The NPDF is a new legal defense organization that provides support to beekeepers and pollinators by ensuring enforcement of pesticide laws and regulations, providing legal support to beekeepers, and providing guidance and tools to defend pollinators.
If you would like to support the NPDF, please visit our Support Page.
Native pollinators, managed pollinators and commercial beekeepers are in crisis—their very survival is in question. The rate of honey bee colony losses has increased sharply over the last 5–10 years due to a combination of factors that includes pesticides (insecticides, herbicides, and fungicides), pathogens, the Varroa mite, and loss of forage. There is no longer an unutilized reservoir of managed pollinators to meet growing pollination needs. Native pollinators are also declining, although an accurate accounting of their populations is lacking.
Honey production is down and can no longer support the managed pollinator industry. Farmers growing crops that need honey bees for pollination services are having to pay more for scarce bee resources, and sometimes they just can’t find enough bees to do the work. If the declines continue, our ability to grow fruits, nuts and vegetables will be compromised. The NPDF is working to turn this dire situation around by targeting a significant problem many beekeepers face today—protecting pollinators from pesticides.
The Role of Pesticides in Pollinator Decline
Pesticides contribute to the decline of pollinators in several ways. Acute poisoning incidents from drift or application of an insecticide to a blooming crop kills many bees suddenly. Similarly, mosquito fogging operations can poison pollinators from drift or direct applications to apiaries or forage areas. Persistent pesticides with extended residual times applied to blooming crops continue to poison pollinators for several weeks after application.
Chronic effects on honey bees, including impaired reproduction, impaired immune function, and reduced queen survival, have been linked to exposure to relatively low levels of certain insecticides and fungicides. Some of these pesticides are used on crops where honey bees have been placed for the purpose of pollination, where exposure is guaranteed. Pollinators are also exposed through gathering nectar or pollen from non-commercially pollinated crops like corn, cotton and soybeans, where pesticides toxic to pollinators are routinely applied as seed treatments, granular applications, or as foliar sprays during the growing season.
Insecticides and fungicides aren’t the only problem. Herbicides used in vegetation management or roadside programs and in the growing of herbicide-tolerant crops have substantially reduced the wild forage pollinators depend on to carry them through the lean times, leaving more hives teetering on the edge of survival from lack of food when winter arrives.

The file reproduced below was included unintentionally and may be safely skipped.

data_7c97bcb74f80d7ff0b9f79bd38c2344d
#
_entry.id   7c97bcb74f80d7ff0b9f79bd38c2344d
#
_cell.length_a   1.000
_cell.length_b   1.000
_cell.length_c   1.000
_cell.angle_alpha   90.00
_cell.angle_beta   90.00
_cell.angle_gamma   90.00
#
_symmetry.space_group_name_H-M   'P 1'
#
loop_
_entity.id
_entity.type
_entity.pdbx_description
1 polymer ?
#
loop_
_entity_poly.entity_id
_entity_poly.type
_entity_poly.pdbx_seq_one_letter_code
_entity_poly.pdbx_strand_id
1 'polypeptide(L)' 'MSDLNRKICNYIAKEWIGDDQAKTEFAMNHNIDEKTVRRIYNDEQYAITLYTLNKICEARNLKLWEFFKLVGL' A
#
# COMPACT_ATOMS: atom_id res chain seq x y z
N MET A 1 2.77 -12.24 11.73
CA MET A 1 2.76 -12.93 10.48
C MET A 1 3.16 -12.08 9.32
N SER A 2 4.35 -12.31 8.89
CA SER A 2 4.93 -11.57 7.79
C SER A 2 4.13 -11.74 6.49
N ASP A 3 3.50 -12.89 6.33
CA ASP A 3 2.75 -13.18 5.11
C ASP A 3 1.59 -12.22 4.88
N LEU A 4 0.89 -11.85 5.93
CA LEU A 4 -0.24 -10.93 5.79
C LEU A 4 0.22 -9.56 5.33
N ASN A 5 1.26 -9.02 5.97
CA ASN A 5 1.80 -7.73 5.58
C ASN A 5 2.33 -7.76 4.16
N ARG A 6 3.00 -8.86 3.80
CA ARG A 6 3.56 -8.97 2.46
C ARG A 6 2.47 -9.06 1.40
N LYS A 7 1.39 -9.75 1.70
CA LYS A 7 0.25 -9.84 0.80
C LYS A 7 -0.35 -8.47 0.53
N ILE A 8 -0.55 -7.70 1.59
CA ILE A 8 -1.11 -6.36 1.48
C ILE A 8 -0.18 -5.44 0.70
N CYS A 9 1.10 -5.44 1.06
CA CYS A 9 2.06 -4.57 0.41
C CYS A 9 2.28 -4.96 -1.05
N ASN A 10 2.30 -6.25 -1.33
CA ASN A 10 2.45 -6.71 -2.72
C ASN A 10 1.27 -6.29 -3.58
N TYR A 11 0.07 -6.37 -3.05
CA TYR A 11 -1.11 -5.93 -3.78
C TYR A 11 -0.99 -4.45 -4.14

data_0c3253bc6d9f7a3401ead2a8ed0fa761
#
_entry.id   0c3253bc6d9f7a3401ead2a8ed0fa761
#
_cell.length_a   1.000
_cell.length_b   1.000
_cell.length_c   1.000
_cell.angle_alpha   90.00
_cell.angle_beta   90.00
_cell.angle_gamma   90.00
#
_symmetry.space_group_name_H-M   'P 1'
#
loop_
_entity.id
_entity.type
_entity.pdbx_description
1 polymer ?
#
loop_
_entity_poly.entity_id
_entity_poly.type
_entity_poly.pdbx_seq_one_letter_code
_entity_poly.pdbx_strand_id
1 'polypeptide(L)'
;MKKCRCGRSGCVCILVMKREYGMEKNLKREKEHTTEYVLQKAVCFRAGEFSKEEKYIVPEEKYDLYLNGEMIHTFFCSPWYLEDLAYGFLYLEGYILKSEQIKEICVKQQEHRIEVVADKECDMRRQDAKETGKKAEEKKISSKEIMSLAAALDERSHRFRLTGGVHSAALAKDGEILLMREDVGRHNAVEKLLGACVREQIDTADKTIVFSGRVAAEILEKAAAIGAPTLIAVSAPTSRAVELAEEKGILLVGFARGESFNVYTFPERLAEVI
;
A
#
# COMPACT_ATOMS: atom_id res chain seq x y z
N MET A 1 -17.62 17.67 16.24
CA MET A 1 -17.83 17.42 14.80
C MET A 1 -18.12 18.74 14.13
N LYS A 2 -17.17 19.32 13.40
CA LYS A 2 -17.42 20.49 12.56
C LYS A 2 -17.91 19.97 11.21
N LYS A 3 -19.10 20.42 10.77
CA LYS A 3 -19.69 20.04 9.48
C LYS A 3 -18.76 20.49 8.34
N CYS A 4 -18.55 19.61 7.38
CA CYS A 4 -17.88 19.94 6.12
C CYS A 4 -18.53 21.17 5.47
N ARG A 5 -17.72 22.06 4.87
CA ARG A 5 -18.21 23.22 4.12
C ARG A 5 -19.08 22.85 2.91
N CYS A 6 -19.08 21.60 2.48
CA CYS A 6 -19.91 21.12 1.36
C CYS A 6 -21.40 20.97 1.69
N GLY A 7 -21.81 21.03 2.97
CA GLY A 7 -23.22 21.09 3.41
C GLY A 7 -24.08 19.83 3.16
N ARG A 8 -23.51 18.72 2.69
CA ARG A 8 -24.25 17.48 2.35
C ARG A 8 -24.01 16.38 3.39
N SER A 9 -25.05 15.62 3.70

In 2012, several members of the American Honey Producers Association (AHPA) decided that it was time to challenge a system that has been placing the burden of pesticide externalities on the backs of beekeepers and native pollinators. The National Pollinator Defense Fund was formed in the interest of defending pollinators from the adverse impacts of pesticides.
Acute poisonings are the most obvious and preventable effect of pesticides; these incidents will initially be the primary focus of the NPDF. Our work is guided by the belief that pesticides should be regulated by US EPA in a way that prevents harm to managed and native pollinators, by ensuring that pesticide labels effectively prevent poisonings, pesticide applicators are well-informed and trained in pest control methods that prevent pollinator poisoning incidents, and State Lead Agencies take full responsibility for their enforcement duties. When pollinator poisoning incidents do occur, we believe that the State Lead Agencies charged with enforcing the law should act expeditiously to fully investigate each incident, document the incident in a traceable manner, file a comprehensive report of the incident with US EPA, and take corrective action to avert future poisoning incidents.
We look forward to working with other beekeepers, wildlife protectors, and all of you eaters out there to make sure these things come to pass. Please join us by donating, reporting any poisoning incidents and tracking what happens with the investigation, and/or working with us directly if you happen to be on the receiving end of damage to your operation from pesticides.